The Jaded Local’s Women’s Ski Racing Retrospective
Taut Haunches and Burly Launches Part One: 2013 World Cup Lost in Slovenian Maze
If I had my way, every entry in the Women’s Ski Racing Report would probably be about Julia Mancuso or Lara Gut. And they had solid seasons on the World Cup, but I don’t want to be known for only focusing on superficially attractive female skiers, so for the first edition of TH&BL we’re going to take a look at the most dominant skier on the entire (men’s and women’s) World Cup right now. She’s a pure athlete who takes no crap, lives in the weight room, and would never trivialize her ski career with pyrite glitter of commercial objectification.
Meet Tina Maze (pronounced Mahz-uh).
Like many of the greatest ski racers, the Slovenian multi-disciplinarian is the walking, talking, ice-trenching repudiation of authoritarian football coaches all across America. Dropping off the Slovenian team to embark on her own training program with the help of her mysterious 40-something Italian lover/trainer, Maze dominated the overall World Cup last winter—in individual event titles, podiums, earnings—all while skiing against one of the most stacked fields in history.
Maze celebrated by recording a Euro-pop song (that’s probably still dominating the charts in Slovenia and parts of the former Soviet Union) about how her life is her way and her decision. The video illustrates her self-actualization symbolically when her mysterious Italian lover hands her a 20kg barbell plate, which she proceeds to casually toss and catch in one hand like it’s a beer coaster, which is also the golden key to crushing the World Cup to smoking cinders. Then she air-guitars a pair of Stocklis while dressed as if she’s in a Guess Jeans commercial from 1993 and crazed squirrels have just attacked her hair.
Which, it must be said, beats the ever-lovin crap out of pastel Facebook engagement photos with Contrite And Not That Horny Anymore Tiger Woods. But not, it should be noted, Mancuso’s European TV ad for some kind of mineral water, which expresses similar sentiments of happy independence and opens with a tight shot of Mancuso’s underwear-clad ass that… well, what else is there to say? Ski racing! Where 165-pound dead-lift experts can be human formula one teams and on the cover of tabloids.
At any rate, in between haunting my dreams, counting stacks of money, and drop-sets of one-legged squats, Maze found the time to lay waste to a women’s World Cup field that’s so deep with talent you could split it into two equally competitive tours. Which is the asterisk that should be attached to any accomplishment by any woman on the World Cup these days: they don’t have to beat one historically great champion to win, they have to beat three or four at every race. With the overlap of technical and speed specialists, women’s GS might have the most competitive field ever seen in ski racing.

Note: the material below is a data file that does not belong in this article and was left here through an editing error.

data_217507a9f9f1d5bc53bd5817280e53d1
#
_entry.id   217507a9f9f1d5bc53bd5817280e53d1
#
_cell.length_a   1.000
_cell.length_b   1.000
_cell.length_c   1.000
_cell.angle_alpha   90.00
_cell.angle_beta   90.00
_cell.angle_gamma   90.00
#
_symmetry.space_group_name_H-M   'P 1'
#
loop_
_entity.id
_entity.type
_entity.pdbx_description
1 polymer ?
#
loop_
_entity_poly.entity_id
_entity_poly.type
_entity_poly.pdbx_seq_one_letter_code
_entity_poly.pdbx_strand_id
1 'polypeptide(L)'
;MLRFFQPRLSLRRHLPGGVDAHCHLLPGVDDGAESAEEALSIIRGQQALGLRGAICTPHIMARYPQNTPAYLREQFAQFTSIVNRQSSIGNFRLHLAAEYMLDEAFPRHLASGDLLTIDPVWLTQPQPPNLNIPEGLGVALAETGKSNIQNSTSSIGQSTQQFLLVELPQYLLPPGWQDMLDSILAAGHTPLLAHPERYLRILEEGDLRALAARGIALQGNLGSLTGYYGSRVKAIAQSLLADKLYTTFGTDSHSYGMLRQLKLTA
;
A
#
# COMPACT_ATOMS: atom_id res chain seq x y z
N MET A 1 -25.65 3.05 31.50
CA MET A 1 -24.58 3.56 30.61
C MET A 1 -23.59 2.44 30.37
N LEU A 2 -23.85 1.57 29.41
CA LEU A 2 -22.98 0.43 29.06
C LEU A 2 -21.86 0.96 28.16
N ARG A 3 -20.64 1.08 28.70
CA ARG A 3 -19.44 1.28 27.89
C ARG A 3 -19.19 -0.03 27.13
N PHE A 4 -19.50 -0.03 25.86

And Maze took not just the GS title, but the Overall and Super G crowns as well. They only ran the DH/Slalom combo Super Combined three times and didn’t have a title, but she won two of those and got second in the third. She came in second to Vonn for the DH title, and were it not for a single blistering run by a plucky American named Shiffrin, the Slovenian would have taken the slalom title too.
That’s the best season a World Cup skier has had in the modern era since Hermann Maier. Maze shattered Maier’s records for number of podiums and highest earnings from prize money on the World Cup (the FIS, despite the patronizing “Ladies” title for athletes, has paid equal prize money on the World Cup for more than a decade), and has become a bonafide celebrity in Europe. Of course it should be noted that there are a couple of other skiers who have raced more or less independently on the World Cup with some success: Marc Girardelli, Lindsey Vonn, and Bode Miller. Maybe it’s not a team sport after all.
Maze was also recently decorated with the Slovenian Golden Order of Services for her successes by Slovenian President Borut Orhan.
At any rate, if Maze can repeat last season, maybe bring home a little gold from Sochi, Orhan better watch his back. The next president of Slovenia could have a mysterious Italian lover and very strong quads.
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